The news you didn’t see this week…
1.Ambulance strike ballot begins as 15,000 workers vote on industrial action
More than 15,000 ambulance workers across 11 trusts in England and Wales have begun voting on strike action this week.
Thousands more NHS workers will also be balloted across other NHS trusts, with more votes set to follow.
Rachel Harrison, GMB Acting National Secretary, said: “Ambulance workers don’t do this lightly – and this would be the biggest ambulance strike for 30 years.
“But more than ten years of pay cuts, plus the cost-of-living crisis, means workers can’t make ends meet. They are desperate.
“But this is much more about patient safety at least as much about pay. Delays up to 26 hours and 135,000 vacancies across the NHS mean a third of GMB ambulance workers think a delay they’ve been involved with has led to a death.
“Ambulance workers have been telling the Government for years things are unsafe. No one is listening. What else can they do?”
2. New prime minister must improve pay if he wants stronger NHS, says UNISON
Responding to the speech by new prime minister Rishi Sunak as he arrived at Downing Street yesterday, UNISON general secretary Christina McAnea said: “No one can be under any illusion about the challenges that lie ahead. The previous prime minister has certainly made the situation a whole lot worse.
“If Rishi Sunak really wants the NHS to become stronger, it must be given the resources needed to tackle the growing workforce crisis.
“That starts with giving health employees a second pay rise to stop experienced staff from heading for the door. Unless the government acts soon, a strike across the NHS looks increasingly likely this winter.”
3. Plaid Cymru and Wales Green Party create Future Cymru Forum to grow case for independence
The leaders of the two leading pro-independence parties in Wales have announced the formation of a new Forum to grow the case for independence. The Forum will consult, research and develop a ground-breaking body of work to build a “bridge of ideas to the future”. Plaid Cymru and The Wales Green Party will engage widely, working together to help build the economic, social and environmental case for an independent Wales.
Announcing the creation of ‘Future Cymru Forum’ at the party’s Annual Conference, Plaid Cymru Leader Adam Price said it was further evidence of a “genuine agenda of reaching out to others, across the party divide, to join hands to find a shared route to independence that will produce tangible benefits for all our people.”
The aim is produce outputs that will be inspirational but grounded in robust evidence and argument that complements and supports the work of other groups.
4. ‘Energy For All’ petition of over 650,000 signatures delivered to Downing Street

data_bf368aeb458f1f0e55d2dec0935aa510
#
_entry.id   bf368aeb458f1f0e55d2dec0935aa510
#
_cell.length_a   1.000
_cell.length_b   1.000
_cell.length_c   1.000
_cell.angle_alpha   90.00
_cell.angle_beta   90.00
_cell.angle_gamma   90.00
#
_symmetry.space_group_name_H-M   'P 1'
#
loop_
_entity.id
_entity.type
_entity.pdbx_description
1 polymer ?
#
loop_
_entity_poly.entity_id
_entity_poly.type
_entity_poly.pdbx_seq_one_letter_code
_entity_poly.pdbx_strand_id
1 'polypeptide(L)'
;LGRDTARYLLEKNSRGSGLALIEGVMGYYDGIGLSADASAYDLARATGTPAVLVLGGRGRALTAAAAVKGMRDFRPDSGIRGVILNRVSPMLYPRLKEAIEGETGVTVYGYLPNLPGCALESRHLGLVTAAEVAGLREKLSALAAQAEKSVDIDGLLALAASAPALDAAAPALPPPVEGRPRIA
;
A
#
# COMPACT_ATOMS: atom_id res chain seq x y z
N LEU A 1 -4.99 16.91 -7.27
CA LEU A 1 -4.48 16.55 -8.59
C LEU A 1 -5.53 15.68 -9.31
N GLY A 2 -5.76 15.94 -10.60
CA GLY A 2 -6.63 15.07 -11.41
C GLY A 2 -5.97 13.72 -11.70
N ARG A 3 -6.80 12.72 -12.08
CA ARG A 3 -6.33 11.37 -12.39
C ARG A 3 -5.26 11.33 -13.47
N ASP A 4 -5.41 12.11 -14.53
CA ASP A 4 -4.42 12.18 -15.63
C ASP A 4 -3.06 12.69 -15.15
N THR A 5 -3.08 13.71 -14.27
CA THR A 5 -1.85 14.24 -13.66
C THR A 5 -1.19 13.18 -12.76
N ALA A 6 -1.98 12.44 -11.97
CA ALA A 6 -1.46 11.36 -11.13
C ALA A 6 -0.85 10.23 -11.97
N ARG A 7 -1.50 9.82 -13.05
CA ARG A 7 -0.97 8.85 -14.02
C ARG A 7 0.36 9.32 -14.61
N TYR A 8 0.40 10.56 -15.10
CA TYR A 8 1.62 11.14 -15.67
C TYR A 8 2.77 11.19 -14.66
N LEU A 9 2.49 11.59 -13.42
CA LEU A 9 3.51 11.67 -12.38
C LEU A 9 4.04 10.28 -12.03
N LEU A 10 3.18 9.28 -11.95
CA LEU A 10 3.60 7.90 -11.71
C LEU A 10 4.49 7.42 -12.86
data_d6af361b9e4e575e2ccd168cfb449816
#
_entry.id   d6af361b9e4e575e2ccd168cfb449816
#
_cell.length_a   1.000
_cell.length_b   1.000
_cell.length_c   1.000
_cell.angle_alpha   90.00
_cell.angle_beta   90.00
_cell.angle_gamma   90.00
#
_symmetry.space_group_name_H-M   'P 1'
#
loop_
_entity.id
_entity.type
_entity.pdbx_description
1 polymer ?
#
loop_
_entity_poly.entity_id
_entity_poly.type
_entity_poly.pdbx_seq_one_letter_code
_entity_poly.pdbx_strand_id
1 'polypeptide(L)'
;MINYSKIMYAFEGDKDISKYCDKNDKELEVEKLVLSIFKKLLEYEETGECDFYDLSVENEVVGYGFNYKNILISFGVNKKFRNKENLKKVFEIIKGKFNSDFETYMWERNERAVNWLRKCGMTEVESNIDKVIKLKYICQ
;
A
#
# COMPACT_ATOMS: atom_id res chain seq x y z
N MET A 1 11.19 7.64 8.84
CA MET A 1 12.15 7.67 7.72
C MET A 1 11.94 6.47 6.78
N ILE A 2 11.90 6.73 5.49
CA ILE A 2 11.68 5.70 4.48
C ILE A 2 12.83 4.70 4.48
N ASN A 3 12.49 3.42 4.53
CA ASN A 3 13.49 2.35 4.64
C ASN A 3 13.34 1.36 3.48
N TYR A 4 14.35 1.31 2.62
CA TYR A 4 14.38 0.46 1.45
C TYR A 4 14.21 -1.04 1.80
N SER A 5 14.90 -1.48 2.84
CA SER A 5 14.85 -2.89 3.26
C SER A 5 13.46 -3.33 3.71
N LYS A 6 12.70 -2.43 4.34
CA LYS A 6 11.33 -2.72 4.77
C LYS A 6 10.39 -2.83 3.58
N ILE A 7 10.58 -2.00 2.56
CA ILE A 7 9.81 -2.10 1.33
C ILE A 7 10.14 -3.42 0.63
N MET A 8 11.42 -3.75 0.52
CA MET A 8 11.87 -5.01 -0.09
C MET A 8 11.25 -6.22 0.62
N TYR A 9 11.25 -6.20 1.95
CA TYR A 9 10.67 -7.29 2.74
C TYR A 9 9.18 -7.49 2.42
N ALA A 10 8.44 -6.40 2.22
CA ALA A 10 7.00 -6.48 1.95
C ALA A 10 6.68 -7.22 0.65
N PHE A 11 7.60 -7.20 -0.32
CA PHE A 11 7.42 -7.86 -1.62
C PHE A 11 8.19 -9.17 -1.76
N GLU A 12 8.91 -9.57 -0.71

A petition calling for an overhaul of our energy pricing structure was delivered to Downing Street last week. The ‘Energy For All’ petition signed by over 650,000 people, calls for a universal, free amount of energy that would cover everyone’s basic necessities of heating, lighting and cooking. This would be paid for by ending the millions of pounds spent daily on fossil fuel subsidies, windfall taxes on excess profits of energy companies and higher prices for profligate energy use.
The event, organised by Fuel Poverty Action, included a rally and march attended by around 100 people.
Stuart Bretherton, Energy For All Campaign Coordinator, said: ‘Millions of people will face fuel poverty this winter, with prices sitting at double what they were last year, and now renewed uncertainty over how high they will climb next year. Energy For All would deliver justice and security to all consumers now and in the future, by ensuring everyone’s basic needs are met and that steps are taken to address the climate crisis. Ordinary people cannot keep footing the bill for crises created by the wealthy, it’s time for the big polluters and profiteers to pay their share.”
5. Wales announces publicly-owned renewable energy developer
The Welsh minister for climate change, Julie James, yesterday announced a state-owned energy developer in response to energy insecurity, the cost-of-living crisis and the increasing threats posed by the climate and nature emergencies.
Speaking in the Senedd yesterday afternoon, the Minister said energy profits created in Wales will deliver greater benefit for people in Wales.
Surplus funds generated through the new developer will go back into the public purse to be reinvested in improving energy efficiency in homes in Wales and creating good quality, home grown, clean energy jobs.
Delivering on aims to have more than one gigawatt of locally-owned generation by 2030, the new state-owned energy developer will scale up renewable energy rollout, initially through the development of onshore wind projects on the Welsh Government woodland estate.
6. Education leaders from 24,000 schools demand Government action on school meals
School and education leaders representing more than a million teachers, support staff and others working with children have embarked on a new drive to protect their pupils from the cost-of-living crisis with a letter to Downing Street demanding Free School Meals are offered to all children in families receiving universal credit in England.
The demand from the leaders of 12 different organisations and follows on from publication of The Food Foundation’s data this week showing a rapidly worsening crisis with almost 14 million people – four million of them children, living in households where lack of food is an issue.
It is also part of the continuing Feed the Future campaign launched this month to highlight the plight of children living in poverty but not currently eligible for free school meals.
‘Hunger is now a real issue in our schools,’ says the letter which has also been sent to the Chancellor Jeremy Hunt. ‘We must make sure that every child has the nutrition they need to be able to learn and thrive…. We urge you to act.’